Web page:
Hiring Your First Salesperson: When, Why, and How to Hire Incredible Salespeople for Your Startup

The famed Chicago businessman and author, W. Clement Stone, once wrote, “sales are contingent upon the attitude of the salesman--not the attitude of the prospect.”

This may conjure up thoughts of pushy salespeople doing anything to get a sale, even if the person they’re selling to doesn’t want or need it.

But, in reality, the quote was meant to communicate something different.

It’s about the control that salespeople have over their own fate. Their success is depends on their own attitude--their skills, experience, and drive. What this means is that who is selling is often times much more important than what they’re selling. And for startups, having the right person selling can mean the difference between life and death for the company.

As a startup founder, the time will come where you need to hire your first salesperson.

Now this can be scary. First of all, you’ve likely never hired a salesperson before--what do you even look for? Secondly, your first salesperson will be responsible for the core revenue generating activity for your entire company.

In other words, you need someone who you can fully trust to help grow your business.

This guide explains how you should go about making that all-important first sales hire: when you should hire someone, where to look for the right talent, how to screen and interview, and how you can close the deal with the right candidate.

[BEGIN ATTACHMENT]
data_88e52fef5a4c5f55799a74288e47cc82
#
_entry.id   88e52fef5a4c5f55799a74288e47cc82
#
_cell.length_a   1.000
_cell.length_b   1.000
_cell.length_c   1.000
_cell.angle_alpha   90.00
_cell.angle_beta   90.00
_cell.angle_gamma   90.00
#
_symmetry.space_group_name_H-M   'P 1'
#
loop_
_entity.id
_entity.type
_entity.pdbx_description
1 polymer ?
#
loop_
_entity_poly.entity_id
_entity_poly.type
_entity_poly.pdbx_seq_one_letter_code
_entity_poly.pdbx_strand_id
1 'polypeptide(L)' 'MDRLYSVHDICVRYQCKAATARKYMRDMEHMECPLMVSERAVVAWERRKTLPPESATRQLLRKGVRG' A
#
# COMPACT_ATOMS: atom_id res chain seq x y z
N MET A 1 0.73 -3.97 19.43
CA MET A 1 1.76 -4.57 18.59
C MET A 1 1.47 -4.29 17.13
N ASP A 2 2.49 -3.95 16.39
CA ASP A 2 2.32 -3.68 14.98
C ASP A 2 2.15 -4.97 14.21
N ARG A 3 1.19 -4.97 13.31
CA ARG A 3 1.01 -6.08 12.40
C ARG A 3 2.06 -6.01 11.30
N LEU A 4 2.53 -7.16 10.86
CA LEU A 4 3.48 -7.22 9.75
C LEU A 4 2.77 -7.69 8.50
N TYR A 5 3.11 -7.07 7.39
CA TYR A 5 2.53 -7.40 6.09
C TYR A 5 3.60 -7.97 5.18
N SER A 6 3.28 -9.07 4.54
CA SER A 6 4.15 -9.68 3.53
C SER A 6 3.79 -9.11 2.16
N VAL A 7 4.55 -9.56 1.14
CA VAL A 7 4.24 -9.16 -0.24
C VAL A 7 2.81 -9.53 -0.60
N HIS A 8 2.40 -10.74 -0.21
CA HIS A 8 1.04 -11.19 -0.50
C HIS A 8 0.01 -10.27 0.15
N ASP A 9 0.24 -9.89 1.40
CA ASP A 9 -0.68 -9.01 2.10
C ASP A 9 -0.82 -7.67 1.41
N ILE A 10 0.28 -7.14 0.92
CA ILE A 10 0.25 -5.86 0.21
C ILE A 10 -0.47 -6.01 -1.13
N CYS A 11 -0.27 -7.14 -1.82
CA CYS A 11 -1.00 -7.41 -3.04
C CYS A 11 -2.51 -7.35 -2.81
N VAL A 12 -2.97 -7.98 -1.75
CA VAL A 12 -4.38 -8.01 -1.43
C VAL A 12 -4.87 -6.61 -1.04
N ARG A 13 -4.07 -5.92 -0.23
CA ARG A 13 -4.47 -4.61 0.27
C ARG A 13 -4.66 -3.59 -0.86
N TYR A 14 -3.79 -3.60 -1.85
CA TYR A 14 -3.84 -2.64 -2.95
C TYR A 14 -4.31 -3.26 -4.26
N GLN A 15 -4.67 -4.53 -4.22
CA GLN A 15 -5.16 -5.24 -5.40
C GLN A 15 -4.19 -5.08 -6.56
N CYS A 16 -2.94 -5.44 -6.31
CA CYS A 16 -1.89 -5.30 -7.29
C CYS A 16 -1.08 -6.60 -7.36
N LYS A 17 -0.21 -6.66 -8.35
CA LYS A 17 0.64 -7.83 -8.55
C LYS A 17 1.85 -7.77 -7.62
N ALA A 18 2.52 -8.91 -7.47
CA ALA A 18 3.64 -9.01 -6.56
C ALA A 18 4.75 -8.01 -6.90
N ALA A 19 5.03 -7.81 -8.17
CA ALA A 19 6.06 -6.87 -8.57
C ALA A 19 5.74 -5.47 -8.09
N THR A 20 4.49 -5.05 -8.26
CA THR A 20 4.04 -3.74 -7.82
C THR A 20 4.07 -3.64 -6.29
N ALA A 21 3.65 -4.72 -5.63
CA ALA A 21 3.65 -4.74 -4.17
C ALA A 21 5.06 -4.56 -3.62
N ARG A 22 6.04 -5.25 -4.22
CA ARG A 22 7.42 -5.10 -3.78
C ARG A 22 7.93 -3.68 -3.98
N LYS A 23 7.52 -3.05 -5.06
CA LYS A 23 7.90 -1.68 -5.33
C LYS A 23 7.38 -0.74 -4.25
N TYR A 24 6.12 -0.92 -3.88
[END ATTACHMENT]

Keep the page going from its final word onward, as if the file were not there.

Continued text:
When to hire your first salesperson

Pretty much every successful startup has one thing in common: the first salesperson is one of the founders of the company.

This is such a critical step in the sales process because it gives the owner(s) of the company a chance to really go out in the trenches, talk to customers, learn about the objections, face failure, and improve the product or service.

As a founder, you might be a natural salesperson or you might hate sales. But this is a valuable learning experience and you shouldn’t rush too hastily to “outsource” the selling to someone else. Don’t run out to hire a salesperson right away.

Instead, focus on learning from the experience. Get a feeling for what it’s like to sell to your customers so that you can later define who you need to hire in order for them to be successful.

On the other hand, some startups wait too long to hire a salesperson. The founders are drowning, wearing too many hats, and dropping balls left and right before they realize that they need to offload some of their work in order to grow.

When you hire your first salesperson can be almost (but probably not quite) as important as who you end up hiring.

So, when should you make this transition?

You’ll know when it’s time to bring on your first sales hire--or when that time is rapidly approaching--when you begin to notice a few things:

  • You have a strong understanding of your target buyers and their needs
  • You’ve developed a clear sales process
  • You can begin to predictably estimate if and when sales will close
  • One of your biggest sales challenges is how to scale your time

Some experts advise that founders should make at least 10 sales before hiring their first salesperson, but that number will depend on the type and size of the deals.

Define your candidate profile

Before you begin looking for the right candidate, you need to define what the right candidate looks like.

Your candidate profile is like a checklist of characteristics, experience, and achievements that you believe will correspond with success in this sales role. Many of these characteristics will flow from your own experience doing sales for the company. How long is the sales cycle? Who is the buyer? What benchmarks or metrics are important?